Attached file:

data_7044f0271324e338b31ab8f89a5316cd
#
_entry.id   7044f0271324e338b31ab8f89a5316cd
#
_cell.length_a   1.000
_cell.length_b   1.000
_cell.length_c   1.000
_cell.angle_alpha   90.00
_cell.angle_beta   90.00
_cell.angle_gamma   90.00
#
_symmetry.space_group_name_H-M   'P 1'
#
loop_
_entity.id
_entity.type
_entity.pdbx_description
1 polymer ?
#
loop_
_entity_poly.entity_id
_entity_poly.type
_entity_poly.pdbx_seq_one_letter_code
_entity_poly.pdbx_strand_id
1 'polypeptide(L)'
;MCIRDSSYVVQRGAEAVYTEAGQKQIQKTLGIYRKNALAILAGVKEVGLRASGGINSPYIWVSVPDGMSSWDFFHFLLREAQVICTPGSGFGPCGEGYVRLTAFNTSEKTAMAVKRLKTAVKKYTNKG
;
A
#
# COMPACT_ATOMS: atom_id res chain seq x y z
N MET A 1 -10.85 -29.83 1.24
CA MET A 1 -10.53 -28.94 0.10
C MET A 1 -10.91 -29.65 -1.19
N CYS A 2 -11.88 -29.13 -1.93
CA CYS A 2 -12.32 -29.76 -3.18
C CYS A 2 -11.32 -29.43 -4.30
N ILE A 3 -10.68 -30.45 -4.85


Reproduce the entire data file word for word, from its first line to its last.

data_7044f0271324e338b31ab8f89a5316cd
#
_entry.id   7044f0271324e338b31ab8f89a5316cd
#
_cell.length_a   1.000
_cell.length_b   1.000
_cell.length_c   1.000
_cell.angle_alpha   90.00
_cell.angle_beta   90.00
_cell.angle_gamma   90.00
#
_symmetry.space_group_name_H-M   'P 1'
#
loop_
_entity.id
_entity.type
_entity.pdbx_description
1 polymer ?
#
loop_
_entity_poly.entity_id
_entity_poly.type
_entity_poly.pdbx_seq_one_letter_code
_entity_poly.pdbx_strand_id
1 'polypeptide(L)'
;MCIRDSSYVVQRGAEAVYTEAGQKQIQKTLGIYRKNALAILAGVKEVGLRASGGINSPYIWVSVPDGMSSWDFFHFLLREAQVICTPGSGFGPCGEGYVRLTAFNTSEKTAMAVKRLKTAVKKYTNKG
;
A
#
# COMPACT_ATOMS: atom_id res chain seq x y z
N MET A 1 -10.85 -29.83 1.24
CA MET A 1 -10.53 -28.94 0.10
C MET A 1 -10.91 -29.65 -1.19
N CYS A 2 -11.88 -29.13 -1.93
CA CYS A 2 -12.32 -29.76 -3.18
C CYS A 2 -11.32 -29.43 -4.30
N ILE A 3 -10.68 -30.45 -4.85